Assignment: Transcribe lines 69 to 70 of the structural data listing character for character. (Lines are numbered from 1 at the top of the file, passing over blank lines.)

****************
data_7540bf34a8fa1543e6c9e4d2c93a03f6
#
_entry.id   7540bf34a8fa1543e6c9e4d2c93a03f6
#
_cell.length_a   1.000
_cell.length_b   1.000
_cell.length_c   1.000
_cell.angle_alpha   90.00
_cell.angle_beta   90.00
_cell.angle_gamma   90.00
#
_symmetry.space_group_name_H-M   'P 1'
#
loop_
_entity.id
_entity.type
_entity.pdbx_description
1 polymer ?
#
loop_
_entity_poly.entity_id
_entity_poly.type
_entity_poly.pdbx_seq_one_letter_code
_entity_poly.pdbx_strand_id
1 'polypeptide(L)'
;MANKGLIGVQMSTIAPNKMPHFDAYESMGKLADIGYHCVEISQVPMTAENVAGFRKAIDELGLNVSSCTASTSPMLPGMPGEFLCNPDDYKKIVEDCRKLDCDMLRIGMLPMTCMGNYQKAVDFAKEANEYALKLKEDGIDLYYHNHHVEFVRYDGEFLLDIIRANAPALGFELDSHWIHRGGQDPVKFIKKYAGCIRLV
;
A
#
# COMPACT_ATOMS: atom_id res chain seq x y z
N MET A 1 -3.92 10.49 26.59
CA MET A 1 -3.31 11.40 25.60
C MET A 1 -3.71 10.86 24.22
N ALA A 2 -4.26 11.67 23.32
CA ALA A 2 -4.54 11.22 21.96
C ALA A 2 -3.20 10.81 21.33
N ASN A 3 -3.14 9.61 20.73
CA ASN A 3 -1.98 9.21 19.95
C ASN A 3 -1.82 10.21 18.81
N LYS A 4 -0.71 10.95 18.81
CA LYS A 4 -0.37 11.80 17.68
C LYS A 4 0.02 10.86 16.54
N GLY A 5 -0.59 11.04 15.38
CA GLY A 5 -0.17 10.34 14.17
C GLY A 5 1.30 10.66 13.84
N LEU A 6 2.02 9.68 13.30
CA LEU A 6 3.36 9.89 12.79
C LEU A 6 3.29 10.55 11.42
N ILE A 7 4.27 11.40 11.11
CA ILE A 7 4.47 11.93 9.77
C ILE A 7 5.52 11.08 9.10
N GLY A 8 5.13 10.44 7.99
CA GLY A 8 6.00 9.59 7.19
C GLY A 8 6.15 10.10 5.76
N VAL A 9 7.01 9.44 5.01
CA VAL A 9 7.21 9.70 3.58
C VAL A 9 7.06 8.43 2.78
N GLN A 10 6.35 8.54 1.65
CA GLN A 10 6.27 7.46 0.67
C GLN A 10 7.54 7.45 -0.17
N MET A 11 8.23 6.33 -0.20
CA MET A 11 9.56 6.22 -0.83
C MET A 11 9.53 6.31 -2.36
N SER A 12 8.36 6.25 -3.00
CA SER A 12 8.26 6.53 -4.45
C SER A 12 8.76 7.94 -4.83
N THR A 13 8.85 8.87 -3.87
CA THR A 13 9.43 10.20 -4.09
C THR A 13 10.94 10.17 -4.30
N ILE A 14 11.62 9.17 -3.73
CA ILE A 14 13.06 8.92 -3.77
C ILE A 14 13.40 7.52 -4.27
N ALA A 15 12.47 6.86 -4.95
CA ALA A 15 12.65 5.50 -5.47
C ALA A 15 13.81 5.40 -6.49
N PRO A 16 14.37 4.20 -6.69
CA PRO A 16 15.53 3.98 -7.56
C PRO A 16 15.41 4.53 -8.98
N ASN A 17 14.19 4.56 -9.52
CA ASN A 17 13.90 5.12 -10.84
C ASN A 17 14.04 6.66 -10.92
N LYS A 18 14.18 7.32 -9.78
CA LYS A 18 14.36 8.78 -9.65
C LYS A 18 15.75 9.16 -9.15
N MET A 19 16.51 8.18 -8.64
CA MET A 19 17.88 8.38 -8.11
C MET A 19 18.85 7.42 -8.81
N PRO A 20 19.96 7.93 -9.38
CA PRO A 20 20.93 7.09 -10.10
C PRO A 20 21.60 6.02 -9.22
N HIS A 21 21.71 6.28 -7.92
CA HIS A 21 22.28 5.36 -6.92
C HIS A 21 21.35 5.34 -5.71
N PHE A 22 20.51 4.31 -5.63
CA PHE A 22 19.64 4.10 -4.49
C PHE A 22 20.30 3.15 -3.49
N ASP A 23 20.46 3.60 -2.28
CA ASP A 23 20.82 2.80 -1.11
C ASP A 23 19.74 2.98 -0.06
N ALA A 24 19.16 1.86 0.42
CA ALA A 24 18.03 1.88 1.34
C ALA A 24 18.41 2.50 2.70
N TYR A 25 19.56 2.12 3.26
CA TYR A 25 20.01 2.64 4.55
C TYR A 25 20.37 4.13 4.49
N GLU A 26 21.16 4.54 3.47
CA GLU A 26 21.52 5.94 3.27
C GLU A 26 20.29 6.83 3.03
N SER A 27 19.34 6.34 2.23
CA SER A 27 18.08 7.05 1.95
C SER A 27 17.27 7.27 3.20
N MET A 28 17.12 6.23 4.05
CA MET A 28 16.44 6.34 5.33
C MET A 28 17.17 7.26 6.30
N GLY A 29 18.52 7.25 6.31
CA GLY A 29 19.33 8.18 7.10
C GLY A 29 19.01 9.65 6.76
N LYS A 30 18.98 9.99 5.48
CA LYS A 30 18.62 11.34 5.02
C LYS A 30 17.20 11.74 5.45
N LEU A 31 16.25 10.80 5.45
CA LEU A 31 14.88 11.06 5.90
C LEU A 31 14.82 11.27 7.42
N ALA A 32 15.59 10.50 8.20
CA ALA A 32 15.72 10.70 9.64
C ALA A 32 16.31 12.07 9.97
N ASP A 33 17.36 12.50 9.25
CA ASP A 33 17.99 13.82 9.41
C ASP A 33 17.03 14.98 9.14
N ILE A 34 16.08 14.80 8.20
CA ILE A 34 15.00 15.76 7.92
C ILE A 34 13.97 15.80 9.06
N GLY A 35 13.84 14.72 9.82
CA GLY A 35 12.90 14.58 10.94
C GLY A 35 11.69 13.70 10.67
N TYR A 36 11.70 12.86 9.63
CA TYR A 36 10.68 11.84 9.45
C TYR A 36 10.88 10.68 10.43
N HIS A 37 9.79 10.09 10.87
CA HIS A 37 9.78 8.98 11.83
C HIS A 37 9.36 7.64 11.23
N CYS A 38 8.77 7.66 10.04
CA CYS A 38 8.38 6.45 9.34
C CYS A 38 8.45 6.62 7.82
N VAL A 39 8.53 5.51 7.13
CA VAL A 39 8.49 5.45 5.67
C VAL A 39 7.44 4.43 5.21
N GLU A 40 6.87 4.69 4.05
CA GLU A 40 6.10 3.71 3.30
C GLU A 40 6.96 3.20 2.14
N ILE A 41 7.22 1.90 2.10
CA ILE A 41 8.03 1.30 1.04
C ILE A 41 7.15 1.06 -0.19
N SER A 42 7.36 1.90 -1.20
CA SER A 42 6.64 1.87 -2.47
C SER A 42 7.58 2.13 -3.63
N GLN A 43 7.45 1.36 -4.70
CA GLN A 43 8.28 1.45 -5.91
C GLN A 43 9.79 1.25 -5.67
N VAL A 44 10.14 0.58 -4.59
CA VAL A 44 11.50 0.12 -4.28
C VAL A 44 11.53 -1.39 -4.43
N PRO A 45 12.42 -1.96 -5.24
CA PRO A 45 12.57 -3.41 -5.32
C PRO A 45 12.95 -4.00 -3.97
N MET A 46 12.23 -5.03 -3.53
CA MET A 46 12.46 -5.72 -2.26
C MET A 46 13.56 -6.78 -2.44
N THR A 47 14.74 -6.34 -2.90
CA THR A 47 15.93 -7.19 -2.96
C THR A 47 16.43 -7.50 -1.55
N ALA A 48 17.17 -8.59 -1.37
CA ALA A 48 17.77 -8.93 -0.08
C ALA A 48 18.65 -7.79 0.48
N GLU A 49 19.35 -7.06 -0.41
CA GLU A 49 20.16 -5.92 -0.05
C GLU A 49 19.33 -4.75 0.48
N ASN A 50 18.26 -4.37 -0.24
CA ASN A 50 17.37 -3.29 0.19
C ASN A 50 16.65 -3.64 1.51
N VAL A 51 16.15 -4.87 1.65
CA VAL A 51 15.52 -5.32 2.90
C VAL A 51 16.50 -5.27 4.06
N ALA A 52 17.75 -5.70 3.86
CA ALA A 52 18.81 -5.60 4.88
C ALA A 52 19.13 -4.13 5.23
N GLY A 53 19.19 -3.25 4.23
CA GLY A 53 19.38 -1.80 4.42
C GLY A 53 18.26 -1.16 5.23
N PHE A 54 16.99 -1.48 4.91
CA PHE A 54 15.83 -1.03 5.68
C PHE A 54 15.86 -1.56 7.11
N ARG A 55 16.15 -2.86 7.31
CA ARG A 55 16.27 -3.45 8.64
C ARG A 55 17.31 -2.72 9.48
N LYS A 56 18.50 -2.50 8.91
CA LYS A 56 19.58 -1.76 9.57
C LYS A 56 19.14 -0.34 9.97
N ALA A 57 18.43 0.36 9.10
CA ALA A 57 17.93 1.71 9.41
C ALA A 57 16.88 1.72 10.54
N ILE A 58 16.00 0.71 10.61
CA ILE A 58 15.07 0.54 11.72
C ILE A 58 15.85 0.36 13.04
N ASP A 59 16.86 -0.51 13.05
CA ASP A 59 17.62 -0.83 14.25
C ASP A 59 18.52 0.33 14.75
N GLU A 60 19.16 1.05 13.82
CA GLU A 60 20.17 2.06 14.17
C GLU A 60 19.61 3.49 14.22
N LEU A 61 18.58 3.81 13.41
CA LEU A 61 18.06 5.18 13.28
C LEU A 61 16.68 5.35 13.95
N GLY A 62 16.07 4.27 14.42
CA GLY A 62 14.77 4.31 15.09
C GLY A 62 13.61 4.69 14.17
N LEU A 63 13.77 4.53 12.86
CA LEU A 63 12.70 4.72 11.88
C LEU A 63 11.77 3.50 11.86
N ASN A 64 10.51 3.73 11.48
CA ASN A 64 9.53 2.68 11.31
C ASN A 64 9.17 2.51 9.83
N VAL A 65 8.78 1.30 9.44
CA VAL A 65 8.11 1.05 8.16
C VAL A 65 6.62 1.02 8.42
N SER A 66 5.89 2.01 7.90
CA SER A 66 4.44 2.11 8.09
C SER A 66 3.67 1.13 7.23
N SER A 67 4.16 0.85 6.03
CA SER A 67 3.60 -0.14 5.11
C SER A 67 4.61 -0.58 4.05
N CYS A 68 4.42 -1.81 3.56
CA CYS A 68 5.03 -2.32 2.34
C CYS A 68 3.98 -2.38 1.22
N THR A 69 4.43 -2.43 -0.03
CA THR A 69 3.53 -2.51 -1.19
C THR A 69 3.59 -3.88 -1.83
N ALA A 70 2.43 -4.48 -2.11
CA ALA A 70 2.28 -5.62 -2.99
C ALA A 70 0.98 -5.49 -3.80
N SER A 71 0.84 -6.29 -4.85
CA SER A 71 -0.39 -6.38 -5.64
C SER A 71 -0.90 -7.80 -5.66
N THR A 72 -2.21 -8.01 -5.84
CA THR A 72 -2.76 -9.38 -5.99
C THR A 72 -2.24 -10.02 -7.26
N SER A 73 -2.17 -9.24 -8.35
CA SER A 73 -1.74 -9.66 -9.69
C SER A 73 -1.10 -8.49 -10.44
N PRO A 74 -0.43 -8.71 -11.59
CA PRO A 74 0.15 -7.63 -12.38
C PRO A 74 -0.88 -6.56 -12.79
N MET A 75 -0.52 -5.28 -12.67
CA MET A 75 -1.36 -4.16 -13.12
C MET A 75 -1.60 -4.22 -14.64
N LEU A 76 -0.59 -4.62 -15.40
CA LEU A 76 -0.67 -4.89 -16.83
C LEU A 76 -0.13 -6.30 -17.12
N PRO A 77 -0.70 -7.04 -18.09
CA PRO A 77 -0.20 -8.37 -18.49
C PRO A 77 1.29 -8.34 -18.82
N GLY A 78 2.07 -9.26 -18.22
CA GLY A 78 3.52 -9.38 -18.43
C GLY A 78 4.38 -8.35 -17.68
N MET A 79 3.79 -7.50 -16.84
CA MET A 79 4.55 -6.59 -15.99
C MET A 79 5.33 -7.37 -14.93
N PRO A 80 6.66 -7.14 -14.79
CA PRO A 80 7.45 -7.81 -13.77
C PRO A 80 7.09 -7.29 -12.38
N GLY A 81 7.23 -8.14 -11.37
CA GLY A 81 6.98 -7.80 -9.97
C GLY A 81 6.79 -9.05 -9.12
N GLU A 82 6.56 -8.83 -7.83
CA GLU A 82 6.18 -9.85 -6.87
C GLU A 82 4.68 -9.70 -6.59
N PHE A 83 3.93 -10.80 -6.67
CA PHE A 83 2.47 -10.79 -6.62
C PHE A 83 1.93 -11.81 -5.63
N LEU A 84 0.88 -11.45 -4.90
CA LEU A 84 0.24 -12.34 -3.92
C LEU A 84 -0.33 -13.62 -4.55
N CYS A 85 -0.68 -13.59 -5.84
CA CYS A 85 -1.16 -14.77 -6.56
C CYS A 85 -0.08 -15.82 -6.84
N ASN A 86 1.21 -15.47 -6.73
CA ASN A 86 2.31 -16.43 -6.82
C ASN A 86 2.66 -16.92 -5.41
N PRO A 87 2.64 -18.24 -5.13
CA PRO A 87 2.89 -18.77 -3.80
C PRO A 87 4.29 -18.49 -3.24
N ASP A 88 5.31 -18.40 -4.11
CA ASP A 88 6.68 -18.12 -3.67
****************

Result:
C THR A 13 10.94 10.17 -4.30
N ILE A 14 11.62 9.17 -3.73